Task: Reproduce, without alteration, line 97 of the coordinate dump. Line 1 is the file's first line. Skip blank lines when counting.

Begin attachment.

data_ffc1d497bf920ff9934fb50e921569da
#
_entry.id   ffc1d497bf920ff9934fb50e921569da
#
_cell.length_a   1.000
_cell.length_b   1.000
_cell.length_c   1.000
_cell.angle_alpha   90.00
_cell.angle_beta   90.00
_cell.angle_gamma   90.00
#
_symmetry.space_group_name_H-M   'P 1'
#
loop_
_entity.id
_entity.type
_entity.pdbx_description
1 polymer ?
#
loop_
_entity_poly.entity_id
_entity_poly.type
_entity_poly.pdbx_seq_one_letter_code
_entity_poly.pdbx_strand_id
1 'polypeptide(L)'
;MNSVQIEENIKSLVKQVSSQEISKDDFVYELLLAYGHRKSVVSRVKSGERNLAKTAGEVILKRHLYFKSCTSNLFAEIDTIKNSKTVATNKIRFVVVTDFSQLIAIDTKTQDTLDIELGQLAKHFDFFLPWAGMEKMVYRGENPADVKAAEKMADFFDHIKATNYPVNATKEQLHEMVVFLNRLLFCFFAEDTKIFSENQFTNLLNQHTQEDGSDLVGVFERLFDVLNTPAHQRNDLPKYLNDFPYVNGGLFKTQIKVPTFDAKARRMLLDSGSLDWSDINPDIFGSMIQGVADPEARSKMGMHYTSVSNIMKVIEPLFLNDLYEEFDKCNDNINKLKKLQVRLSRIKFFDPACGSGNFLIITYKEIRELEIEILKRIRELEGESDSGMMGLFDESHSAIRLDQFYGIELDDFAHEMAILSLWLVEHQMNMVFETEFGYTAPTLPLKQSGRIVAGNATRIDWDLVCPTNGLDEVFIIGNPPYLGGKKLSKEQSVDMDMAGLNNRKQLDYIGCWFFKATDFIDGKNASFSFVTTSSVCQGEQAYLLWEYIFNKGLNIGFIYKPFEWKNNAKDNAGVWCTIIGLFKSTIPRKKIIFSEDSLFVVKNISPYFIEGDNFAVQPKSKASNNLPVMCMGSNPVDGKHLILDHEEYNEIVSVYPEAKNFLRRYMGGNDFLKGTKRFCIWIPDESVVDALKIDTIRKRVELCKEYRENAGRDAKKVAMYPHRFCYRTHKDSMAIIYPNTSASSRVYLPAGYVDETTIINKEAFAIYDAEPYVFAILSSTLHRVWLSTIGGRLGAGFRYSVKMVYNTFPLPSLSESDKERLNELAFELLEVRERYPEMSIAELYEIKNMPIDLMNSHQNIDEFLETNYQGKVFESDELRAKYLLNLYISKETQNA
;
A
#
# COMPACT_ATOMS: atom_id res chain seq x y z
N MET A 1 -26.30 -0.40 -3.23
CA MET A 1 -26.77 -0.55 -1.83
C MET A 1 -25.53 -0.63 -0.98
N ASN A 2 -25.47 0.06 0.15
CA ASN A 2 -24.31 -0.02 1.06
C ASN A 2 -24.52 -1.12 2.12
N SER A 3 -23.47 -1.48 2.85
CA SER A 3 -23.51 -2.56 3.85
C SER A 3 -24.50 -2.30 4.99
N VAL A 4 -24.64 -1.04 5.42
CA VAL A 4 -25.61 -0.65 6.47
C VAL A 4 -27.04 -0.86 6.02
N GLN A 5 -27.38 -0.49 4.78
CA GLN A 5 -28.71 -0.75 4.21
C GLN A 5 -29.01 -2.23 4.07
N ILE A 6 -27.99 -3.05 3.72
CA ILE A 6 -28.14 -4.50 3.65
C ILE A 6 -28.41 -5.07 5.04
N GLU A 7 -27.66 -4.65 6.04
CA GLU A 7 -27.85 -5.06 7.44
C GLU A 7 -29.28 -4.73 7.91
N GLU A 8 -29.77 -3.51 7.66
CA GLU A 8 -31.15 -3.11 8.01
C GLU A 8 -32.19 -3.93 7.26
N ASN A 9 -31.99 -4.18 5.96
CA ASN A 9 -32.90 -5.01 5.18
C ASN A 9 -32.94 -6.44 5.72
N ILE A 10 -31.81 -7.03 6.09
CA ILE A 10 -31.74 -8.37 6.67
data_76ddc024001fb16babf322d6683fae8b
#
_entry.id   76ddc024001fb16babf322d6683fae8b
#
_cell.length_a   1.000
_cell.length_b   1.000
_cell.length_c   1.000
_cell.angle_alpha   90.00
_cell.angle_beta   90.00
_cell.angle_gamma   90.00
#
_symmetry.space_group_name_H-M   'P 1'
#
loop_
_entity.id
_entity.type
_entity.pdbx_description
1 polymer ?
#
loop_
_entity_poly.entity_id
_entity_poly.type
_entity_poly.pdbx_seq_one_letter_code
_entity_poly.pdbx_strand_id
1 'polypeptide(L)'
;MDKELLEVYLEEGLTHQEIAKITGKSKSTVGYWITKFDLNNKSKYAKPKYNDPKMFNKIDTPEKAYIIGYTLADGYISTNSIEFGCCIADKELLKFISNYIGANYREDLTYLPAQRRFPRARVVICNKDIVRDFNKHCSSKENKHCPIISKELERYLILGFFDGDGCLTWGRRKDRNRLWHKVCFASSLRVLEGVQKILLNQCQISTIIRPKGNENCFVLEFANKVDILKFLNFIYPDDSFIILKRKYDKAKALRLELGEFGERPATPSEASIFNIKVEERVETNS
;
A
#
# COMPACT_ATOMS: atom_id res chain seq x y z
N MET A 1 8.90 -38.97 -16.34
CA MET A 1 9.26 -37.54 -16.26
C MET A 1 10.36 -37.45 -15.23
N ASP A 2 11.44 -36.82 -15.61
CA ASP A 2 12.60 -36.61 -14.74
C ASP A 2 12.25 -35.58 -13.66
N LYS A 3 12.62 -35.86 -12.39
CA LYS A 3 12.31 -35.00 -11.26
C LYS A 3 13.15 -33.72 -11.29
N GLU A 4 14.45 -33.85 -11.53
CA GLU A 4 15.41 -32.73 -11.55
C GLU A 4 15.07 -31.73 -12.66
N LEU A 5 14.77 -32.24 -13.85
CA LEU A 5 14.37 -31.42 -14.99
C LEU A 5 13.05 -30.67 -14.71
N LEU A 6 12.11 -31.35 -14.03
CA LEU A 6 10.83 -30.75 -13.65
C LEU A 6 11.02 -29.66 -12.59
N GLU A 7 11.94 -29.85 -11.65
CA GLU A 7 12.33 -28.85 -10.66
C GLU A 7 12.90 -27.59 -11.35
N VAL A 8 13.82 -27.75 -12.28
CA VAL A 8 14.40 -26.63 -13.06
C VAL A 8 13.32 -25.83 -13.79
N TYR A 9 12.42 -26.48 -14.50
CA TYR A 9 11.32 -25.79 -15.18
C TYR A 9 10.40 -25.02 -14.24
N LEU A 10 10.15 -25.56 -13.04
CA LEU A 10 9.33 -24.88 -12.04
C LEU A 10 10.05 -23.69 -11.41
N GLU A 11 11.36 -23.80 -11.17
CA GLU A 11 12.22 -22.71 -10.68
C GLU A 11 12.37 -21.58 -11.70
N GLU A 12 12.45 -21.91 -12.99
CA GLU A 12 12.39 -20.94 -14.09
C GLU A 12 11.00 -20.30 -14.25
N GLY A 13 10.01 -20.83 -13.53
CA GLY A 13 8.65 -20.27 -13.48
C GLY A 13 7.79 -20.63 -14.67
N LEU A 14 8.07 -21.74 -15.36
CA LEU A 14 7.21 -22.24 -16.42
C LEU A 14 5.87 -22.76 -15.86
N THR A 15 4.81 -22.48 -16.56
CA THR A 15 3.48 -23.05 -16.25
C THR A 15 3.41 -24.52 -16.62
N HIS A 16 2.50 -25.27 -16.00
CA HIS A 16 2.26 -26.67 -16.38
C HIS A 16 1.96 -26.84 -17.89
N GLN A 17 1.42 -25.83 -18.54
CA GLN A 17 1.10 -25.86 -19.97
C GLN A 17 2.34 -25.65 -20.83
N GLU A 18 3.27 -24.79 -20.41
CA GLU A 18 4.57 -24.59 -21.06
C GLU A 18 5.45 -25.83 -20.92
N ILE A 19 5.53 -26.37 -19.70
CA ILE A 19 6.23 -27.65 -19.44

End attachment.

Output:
CA LYS A 3 12.31 -35.00 -11.26